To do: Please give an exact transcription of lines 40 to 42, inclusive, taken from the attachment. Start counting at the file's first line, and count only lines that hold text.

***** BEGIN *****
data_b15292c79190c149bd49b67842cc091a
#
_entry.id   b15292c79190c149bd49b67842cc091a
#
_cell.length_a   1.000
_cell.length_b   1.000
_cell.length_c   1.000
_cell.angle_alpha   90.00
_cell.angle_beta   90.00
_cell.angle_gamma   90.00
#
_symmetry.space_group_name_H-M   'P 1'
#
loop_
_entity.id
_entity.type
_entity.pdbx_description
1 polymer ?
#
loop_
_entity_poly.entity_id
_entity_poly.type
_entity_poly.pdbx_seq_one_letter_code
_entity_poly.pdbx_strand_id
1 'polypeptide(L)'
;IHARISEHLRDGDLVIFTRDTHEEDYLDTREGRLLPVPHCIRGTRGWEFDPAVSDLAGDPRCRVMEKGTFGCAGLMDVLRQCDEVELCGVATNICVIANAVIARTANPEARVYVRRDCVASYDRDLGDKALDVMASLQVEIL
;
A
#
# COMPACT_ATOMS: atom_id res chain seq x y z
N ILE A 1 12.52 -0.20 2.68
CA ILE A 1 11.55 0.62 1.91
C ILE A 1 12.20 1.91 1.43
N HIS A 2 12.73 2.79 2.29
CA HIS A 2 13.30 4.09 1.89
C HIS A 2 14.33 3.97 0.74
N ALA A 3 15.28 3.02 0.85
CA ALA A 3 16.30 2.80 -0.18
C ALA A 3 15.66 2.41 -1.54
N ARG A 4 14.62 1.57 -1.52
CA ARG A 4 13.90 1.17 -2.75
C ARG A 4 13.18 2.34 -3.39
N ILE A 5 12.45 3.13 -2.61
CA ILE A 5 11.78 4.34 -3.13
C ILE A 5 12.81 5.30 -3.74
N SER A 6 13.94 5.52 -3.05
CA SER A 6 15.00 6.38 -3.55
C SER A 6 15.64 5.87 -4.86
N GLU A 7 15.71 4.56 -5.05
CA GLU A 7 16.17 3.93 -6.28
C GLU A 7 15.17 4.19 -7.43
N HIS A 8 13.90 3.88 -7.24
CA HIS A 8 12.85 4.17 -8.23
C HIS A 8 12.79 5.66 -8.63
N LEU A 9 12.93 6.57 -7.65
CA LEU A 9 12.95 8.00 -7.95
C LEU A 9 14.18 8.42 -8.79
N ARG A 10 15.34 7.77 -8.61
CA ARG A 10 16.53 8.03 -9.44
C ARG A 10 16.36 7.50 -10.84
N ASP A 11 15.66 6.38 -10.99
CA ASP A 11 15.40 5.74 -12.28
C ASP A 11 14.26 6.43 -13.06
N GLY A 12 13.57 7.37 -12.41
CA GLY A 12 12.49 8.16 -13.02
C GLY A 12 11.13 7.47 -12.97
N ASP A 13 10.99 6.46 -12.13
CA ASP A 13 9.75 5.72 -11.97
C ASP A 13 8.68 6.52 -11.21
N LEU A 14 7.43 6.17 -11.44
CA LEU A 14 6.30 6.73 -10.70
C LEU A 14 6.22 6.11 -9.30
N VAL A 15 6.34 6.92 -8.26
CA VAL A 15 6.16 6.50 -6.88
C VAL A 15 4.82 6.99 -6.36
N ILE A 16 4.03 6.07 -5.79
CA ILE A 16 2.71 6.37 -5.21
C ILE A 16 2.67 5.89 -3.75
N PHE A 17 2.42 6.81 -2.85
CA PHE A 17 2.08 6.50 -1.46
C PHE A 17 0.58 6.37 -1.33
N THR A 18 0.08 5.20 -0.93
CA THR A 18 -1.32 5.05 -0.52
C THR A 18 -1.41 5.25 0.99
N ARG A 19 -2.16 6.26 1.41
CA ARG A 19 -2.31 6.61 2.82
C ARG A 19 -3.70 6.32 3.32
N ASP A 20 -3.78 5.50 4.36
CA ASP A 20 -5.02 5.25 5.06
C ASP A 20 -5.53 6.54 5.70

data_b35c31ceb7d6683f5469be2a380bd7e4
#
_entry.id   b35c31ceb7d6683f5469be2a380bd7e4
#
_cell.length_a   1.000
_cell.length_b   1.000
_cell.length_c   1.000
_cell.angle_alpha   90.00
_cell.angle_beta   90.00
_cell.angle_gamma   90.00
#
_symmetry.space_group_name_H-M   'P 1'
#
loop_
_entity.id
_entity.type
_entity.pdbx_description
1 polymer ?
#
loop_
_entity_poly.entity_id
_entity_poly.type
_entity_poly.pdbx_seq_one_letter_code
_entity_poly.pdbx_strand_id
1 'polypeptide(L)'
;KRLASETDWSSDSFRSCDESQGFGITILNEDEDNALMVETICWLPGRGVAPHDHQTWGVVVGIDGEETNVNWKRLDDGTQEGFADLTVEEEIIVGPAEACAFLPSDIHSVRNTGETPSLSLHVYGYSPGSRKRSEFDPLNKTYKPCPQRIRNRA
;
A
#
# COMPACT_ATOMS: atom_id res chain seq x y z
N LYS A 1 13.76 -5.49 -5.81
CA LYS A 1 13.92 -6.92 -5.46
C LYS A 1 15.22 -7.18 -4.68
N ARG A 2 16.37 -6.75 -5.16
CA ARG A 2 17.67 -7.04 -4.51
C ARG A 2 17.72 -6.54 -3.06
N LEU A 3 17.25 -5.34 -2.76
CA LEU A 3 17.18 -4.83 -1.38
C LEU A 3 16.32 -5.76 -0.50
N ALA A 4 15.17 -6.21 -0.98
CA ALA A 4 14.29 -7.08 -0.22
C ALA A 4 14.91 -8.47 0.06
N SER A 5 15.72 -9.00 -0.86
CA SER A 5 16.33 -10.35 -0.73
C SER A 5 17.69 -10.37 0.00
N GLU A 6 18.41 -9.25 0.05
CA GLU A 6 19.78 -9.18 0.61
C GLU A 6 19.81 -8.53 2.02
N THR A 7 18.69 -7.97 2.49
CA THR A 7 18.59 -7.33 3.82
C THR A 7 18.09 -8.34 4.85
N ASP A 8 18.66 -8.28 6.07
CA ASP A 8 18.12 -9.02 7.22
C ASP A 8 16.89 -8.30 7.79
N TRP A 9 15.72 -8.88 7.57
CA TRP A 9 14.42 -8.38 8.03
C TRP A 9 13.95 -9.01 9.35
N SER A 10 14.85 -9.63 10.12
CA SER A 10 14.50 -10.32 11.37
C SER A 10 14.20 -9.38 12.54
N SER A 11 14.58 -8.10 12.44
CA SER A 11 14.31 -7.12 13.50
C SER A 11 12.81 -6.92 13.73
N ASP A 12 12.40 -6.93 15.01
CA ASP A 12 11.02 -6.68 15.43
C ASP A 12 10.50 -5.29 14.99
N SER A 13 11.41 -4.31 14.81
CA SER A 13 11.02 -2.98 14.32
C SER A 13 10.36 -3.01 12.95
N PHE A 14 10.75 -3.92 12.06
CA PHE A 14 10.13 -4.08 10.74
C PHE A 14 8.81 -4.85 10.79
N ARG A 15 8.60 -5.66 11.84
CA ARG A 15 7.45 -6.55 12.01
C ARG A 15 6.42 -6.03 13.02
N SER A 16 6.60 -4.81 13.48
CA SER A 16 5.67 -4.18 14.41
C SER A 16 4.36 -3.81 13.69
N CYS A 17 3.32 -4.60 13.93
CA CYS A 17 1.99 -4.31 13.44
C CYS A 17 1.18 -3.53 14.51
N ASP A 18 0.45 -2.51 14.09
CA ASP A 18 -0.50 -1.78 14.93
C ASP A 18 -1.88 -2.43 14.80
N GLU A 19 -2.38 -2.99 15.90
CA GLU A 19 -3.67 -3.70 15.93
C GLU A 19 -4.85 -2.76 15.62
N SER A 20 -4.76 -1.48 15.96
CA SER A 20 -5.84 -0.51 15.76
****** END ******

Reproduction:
N ARG A 4 14.62 1.57 -1.52
CA ARG A 4 13.90 1.17 -2.75
C ARG A 4 13.18 2.34 -3.39